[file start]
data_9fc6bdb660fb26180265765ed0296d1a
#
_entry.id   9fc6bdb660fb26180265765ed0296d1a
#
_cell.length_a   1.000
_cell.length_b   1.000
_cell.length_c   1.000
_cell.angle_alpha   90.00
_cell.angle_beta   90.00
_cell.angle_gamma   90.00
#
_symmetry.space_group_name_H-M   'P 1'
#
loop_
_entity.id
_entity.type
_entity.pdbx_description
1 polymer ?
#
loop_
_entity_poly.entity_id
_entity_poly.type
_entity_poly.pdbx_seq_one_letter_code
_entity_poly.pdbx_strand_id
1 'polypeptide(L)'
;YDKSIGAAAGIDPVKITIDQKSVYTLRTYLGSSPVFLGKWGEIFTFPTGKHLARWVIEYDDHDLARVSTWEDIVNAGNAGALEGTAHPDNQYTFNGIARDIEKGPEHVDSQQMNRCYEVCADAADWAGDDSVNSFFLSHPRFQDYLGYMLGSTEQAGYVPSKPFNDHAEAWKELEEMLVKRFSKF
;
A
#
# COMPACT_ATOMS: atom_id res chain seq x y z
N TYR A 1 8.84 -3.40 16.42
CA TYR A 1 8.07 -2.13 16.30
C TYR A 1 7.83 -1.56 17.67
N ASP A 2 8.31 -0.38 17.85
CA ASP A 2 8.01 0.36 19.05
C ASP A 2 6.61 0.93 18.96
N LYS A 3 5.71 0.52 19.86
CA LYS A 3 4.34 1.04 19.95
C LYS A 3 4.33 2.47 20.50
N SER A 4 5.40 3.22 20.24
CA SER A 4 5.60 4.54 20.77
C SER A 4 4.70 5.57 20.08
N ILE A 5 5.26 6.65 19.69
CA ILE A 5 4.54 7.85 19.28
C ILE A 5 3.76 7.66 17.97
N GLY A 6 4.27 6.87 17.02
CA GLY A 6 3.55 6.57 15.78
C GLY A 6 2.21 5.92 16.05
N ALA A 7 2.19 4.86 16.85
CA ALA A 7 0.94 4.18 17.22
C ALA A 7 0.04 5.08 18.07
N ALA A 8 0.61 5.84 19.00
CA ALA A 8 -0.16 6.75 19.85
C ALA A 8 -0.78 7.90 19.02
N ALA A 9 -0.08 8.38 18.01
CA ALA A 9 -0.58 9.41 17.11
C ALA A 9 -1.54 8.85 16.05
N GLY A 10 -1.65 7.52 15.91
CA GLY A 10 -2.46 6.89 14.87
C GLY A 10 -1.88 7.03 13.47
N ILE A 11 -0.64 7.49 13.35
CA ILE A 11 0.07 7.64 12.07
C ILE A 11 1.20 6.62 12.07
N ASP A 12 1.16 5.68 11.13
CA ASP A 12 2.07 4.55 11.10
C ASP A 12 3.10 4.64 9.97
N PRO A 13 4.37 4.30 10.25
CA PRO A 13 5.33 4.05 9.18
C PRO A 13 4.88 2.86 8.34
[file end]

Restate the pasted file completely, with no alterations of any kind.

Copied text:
data_9fc6bdb660fb26180265765ed0296d1a
#
_entry.id   9fc6bdb660fb26180265765ed0296d1a
#
_cell.length_a   1.000
_cell.length_b   1.000
_cell.length_c   1.000
_cell.angle_alpha   90.00
_cell.angle_beta   90.00
_cell.angle_gamma   90.00
#
_symmetry.space_group_name_H-M   'P 1'
#
loop_
_entity.id
_entity.type
_entity.pdbx_description
1 polymer ?
#
loop_
_entity_poly.entity_id
_entity_poly.type
_entity_poly.pdbx_seq_one_letter_code
_entity_poly.pdbx_strand_id
1 'polypeptide(L)'
;YDKSIGAAAGIDPVKITIDQKSVYTLRTYLGSSPVFLGKWGEIFTFPTGKHLARWVIEYDDHDLARVSTWEDIVNAGNAGALEGTAHPDNQYTFNGIARDIEKGPEHVDSQQMNRCYEVCADAADWAGDDSVNSFFLSHPRFQDYLGYMLGSTEQAGYVPSKPFNDHAEAWKELEEMLVKRFSKF
;
A
#
# COMPACT_ATOMS: atom_id res chain seq x y z
N TYR A 1 8.84 -3.40 16.42
CA TYR A 1 8.07 -2.13 16.30
C TYR A 1 7.83 -1.56 17.67
N ASP A 2 8.31 -0.38 17.85
CA ASP A 2 8.01 0.36 19.05
C ASP A 2 6.61 0.93 18.96
N LYS A 3 5.71 0.52 19.86
CA LYS A 3 4.34 1.04 19.95
C LYS A 3 4.33 2.47 20.50
N SER A 4 5.40 3.22 20.24
CA SER A 4 5.60 4.54 20.77
C SER A 4 4.70 5.57 20.08
N ILE A 5 5.26 6.65 19.69
CA ILE A 5 4.54 7.85 19.28
C ILE A 5 3.76 7.66 17.97
N GLY A 6 4.27 6.87 17.02
CA GLY A 6 3.55 6.57 15.78
C GLY A 6 2.21 5.92 16.05
N ALA A 7 2.19 4.86 16.85
CA ALA A 7 0.94 4.18 17.22
C ALA A 7 0.04 5.08 18.07
N ALA A 8 0.61 5.84 19.00
CA ALA A 8 -0.16 6.75 19.85
C ALA A 8 -0.78 7.90 19.02
N ALA A 9 -0.08 8.38 18.01
CA ALA A 9 -0.58 9.41 17.11
C ALA A 9 -1.54 8.85 16.05
N GLY A 10 -1.65 7.52 15.91
CA GLY A 10 -2.46 6.89 14.87
C GLY A 10 -1.88 7.03 13.47
N ILE A 11 -0.64 7.49 13.35
CA ILE A 11 0.07 7.64 12.07
C ILE A 11 1.20 6.62 12.07
N ASP A 12 1.16 5.68 11.13
CA ASP A 12 2.07 4.55 11.10
C ASP A 12 3.10 4.64 9.97
N PRO A 13 4.37 4.30 10.25
CA PRO A 13 5.33 4.05 9.18
C PRO A 13 4.88 2.86 8.34